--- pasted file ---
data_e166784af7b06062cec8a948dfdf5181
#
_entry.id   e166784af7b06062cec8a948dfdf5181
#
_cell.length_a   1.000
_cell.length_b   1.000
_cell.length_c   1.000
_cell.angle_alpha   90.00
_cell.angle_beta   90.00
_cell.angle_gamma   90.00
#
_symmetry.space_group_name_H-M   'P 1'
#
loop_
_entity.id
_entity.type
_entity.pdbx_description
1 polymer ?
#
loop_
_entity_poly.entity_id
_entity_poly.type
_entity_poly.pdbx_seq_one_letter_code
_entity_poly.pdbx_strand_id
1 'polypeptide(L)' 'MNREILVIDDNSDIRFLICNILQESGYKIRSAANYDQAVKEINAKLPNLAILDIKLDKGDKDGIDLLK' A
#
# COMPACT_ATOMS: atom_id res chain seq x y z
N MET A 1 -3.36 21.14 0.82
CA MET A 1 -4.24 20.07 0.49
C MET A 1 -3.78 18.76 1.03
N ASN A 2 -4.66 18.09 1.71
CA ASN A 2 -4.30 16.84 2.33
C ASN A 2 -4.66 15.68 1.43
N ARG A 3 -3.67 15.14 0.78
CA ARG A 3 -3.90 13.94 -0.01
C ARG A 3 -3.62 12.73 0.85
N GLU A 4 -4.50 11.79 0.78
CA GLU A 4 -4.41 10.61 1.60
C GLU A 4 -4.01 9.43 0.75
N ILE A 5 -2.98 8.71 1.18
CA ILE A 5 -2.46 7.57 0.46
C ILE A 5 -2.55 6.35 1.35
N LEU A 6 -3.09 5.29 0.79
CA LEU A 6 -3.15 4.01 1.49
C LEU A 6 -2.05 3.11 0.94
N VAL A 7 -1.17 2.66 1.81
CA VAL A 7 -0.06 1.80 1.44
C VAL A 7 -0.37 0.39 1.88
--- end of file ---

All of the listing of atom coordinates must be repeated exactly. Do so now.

data_e166784af7b06062cec8a948dfdf5181
#
_entry.id   e166784af7b06062cec8a948dfdf5181
#
_cell.length_a   1.000
_cell.length_b   1.000
_cell.length_c   1.000
_cell.angle_alpha   90.00
_cell.angle_beta   90.00
_cell.angle_gamma   90.00
#
_symmetry.space_group_name_H-M   'P 1'
#
loop_
_entity.id
_entity.type
_entity.pdbx_description
1 polymer ?
#
loop_
_entity_poly.entity_id
_entity_poly.type
_entity_poly.pdbx_seq_one_letter_code
_entity_poly.pdbx_strand_id
1 'polypeptide(L)' 'MNREILVIDDNSDIRFLICNILQESGYKIRSAANYDQAVKEINAKLPNLAILDIKLDKGDKDGIDLLK' A
#
# COMPACT_ATOMS: atom_id res chain seq x y z
N MET A 1 -3.36 21.14 0.82
CA MET A 1 -4.24 20.07 0.49
C MET A 1 -3.78 18.76 1.03
N ASN A 2 -4.66 18.09 1.71
CA ASN A 2 -4.30 16.84 2.33
C ASN A 2 -4.66 15.68 1.43
N ARG A 3 -3.67 15.14 0.78
CA ARG A 3 -3.90 13.94 -0.01
C ARG A 3 -3.62 12.73 0.85
N GLU A 4 -4.50 11.79 0.78
CA GLU A 4 -4.41 10.61 1.60
C GLU A 4 -4.01 9.43 0.75
N ILE A 5 -2.98 8.71 1.18
CA ILE A 5 -2.46 7.57 0.46
C ILE A 5 -2.55 6.35 1.35
N LEU A 6 -3.09 5.29 0.79
CA LEU A 6 -3.15 4.01 1.49
C LEU A 6 -2.05 3.11 0.94
N VAL A 7 -1.17 2.66 1.81
CA VAL A 7 -0.06 1.80 1.44
C VAL A 7 -0.37 0.39 1.88